In the last ten years the British Museum has begun to make serious, systematic collections of certain printed and factory woven textile traditions from Africa, first as a result of my fieldwork (2002-) in eastern and southern Africa (which resulted in the ‘Kanga’ exhibition in the BM’s North entrance and a semi-permanent display in the African Galleries), then in response to the 50th anniversary of Ghana’s independence on March 6th 2007 (which resulted in the exhibition ‘Fabric of a Nation’ which toured widely both in the UK and in Ghana). From these and other exhibitions, publications and research it has become easier to show how certain types of ‘African’ textiles have become global phenomena, just as certain types of textiles from the global community have become African phenomena. The study of African textiles has never been more important, not only as a way of understanding how important Africa is and always has been to the rest of the world, but also how Africa adores and transforms the rest of the world through the lens of its artistry.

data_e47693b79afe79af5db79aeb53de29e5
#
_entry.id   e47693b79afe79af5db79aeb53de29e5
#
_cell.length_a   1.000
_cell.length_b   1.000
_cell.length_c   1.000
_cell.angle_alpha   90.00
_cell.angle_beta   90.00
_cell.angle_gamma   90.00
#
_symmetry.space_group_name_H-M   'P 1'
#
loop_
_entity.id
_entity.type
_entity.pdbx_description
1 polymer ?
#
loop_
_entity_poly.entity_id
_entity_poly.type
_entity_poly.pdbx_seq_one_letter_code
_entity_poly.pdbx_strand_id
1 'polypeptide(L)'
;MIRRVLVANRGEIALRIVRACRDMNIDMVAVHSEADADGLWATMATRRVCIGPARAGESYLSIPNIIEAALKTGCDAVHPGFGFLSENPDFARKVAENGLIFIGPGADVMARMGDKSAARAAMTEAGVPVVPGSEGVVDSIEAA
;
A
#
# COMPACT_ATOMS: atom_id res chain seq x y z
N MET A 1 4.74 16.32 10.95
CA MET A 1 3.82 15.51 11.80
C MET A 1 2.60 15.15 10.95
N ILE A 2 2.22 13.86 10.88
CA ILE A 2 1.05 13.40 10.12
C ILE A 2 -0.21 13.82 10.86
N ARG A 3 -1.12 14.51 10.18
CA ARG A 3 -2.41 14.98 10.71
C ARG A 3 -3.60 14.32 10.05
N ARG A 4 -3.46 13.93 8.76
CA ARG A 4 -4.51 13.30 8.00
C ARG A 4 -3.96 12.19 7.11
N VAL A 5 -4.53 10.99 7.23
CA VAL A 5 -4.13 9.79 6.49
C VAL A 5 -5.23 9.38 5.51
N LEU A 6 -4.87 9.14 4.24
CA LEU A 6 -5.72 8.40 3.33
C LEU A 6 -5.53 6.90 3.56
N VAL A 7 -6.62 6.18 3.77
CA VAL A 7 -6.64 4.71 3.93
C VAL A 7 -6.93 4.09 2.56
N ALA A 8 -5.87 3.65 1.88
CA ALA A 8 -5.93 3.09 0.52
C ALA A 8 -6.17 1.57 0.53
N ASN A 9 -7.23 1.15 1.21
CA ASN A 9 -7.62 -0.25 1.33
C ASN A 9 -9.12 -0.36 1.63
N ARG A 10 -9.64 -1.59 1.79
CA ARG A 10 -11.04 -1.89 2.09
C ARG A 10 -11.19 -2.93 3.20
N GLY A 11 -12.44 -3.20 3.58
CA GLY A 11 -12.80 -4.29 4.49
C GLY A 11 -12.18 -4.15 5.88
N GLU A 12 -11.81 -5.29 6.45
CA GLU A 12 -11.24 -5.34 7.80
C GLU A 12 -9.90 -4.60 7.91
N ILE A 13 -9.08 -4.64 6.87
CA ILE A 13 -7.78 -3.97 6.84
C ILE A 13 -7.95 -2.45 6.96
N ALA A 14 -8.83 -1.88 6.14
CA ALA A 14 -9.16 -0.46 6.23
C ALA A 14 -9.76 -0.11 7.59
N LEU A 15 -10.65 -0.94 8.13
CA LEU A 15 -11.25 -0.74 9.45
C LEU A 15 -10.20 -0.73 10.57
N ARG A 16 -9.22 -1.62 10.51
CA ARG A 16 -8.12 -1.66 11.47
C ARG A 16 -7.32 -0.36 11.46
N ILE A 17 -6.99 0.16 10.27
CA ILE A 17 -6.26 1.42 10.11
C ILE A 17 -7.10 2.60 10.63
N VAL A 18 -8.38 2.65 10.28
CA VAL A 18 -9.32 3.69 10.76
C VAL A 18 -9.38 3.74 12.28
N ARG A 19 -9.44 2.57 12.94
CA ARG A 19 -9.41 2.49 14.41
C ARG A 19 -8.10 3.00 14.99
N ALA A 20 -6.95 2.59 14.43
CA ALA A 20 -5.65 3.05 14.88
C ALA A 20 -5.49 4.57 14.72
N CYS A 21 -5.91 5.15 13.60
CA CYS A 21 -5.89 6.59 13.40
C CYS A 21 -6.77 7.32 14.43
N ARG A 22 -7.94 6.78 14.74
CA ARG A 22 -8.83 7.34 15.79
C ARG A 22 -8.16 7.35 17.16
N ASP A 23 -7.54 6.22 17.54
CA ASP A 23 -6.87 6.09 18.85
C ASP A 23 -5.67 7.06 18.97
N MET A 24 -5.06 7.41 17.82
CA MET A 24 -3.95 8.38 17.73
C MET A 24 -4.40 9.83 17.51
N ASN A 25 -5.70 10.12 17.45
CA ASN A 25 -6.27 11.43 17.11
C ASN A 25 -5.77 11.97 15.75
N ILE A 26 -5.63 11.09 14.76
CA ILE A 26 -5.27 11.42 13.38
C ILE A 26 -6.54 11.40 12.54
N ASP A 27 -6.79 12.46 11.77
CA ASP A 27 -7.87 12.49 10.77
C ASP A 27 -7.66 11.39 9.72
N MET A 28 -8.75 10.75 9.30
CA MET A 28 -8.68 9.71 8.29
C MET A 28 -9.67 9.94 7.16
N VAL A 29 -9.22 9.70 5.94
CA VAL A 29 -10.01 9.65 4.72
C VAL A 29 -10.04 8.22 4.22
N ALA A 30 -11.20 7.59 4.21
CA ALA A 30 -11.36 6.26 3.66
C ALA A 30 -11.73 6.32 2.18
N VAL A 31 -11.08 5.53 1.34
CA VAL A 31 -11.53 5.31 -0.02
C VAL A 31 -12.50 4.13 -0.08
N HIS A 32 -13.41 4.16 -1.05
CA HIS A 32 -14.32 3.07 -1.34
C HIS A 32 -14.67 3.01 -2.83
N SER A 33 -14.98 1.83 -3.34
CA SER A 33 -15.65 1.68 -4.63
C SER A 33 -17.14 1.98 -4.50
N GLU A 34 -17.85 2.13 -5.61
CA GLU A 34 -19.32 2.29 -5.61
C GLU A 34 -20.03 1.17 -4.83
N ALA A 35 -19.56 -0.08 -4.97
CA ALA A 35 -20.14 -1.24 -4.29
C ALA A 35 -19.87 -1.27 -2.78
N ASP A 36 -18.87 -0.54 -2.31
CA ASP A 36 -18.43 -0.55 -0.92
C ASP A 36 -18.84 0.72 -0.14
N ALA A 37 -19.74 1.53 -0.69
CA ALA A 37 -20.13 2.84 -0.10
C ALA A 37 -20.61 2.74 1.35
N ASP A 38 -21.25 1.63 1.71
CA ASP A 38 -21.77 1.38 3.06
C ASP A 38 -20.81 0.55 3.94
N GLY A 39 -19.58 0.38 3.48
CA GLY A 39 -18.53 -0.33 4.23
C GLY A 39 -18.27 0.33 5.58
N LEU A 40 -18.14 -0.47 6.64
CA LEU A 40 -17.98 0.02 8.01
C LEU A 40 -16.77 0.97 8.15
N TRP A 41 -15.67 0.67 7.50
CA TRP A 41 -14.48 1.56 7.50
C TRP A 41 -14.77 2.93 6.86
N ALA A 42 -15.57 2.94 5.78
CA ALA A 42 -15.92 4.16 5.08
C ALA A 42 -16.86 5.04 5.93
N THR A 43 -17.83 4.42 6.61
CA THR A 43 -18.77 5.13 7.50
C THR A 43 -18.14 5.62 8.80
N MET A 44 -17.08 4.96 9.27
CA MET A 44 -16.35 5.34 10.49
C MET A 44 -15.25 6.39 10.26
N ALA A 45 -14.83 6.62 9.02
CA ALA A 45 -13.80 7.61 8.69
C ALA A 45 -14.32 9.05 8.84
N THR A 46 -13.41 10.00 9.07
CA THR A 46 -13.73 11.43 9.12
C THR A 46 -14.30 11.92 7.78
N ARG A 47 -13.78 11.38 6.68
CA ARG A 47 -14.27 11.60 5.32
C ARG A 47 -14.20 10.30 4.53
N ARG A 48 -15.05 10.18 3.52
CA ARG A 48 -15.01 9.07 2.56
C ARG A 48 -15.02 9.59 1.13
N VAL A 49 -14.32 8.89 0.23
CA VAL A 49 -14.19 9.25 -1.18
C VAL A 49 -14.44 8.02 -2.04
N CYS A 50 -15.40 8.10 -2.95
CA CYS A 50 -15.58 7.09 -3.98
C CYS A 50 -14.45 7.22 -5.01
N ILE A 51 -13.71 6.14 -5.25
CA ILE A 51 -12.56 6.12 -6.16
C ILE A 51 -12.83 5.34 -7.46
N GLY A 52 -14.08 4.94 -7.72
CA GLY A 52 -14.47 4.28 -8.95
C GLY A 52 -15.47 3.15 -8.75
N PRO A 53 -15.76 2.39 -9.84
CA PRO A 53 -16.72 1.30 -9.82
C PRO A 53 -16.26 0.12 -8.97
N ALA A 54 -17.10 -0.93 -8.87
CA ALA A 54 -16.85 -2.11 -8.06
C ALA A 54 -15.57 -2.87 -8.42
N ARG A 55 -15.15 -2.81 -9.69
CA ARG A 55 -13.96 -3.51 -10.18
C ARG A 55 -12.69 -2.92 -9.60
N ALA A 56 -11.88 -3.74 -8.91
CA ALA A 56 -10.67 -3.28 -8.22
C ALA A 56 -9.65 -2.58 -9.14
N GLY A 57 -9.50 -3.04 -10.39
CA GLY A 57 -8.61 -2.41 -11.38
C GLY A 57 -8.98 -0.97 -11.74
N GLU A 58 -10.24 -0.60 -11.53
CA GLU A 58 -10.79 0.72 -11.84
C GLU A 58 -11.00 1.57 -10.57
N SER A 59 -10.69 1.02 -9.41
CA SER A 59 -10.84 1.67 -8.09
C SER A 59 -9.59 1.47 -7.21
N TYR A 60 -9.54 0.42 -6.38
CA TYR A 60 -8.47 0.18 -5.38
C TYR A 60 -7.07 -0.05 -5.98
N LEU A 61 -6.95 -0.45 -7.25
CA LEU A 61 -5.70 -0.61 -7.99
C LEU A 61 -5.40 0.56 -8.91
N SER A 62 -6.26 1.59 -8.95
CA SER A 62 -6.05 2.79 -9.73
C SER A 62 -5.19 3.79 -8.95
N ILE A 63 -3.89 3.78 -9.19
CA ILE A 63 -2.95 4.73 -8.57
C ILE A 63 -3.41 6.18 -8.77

In the book, you talk a lot about textiles as a means of communication– which piece in the exhibition/book do you feel has the most interesting story to tell?

It’s a difficult question because so many – arguably, all – the textiles in our collection have fascinating stories to tell. However, my favourite has to be the story of how I came to collect my very first kanga with the inscription ‘HUJUI KITU’ – ‘You know nothing’.

Please take what you want from the following: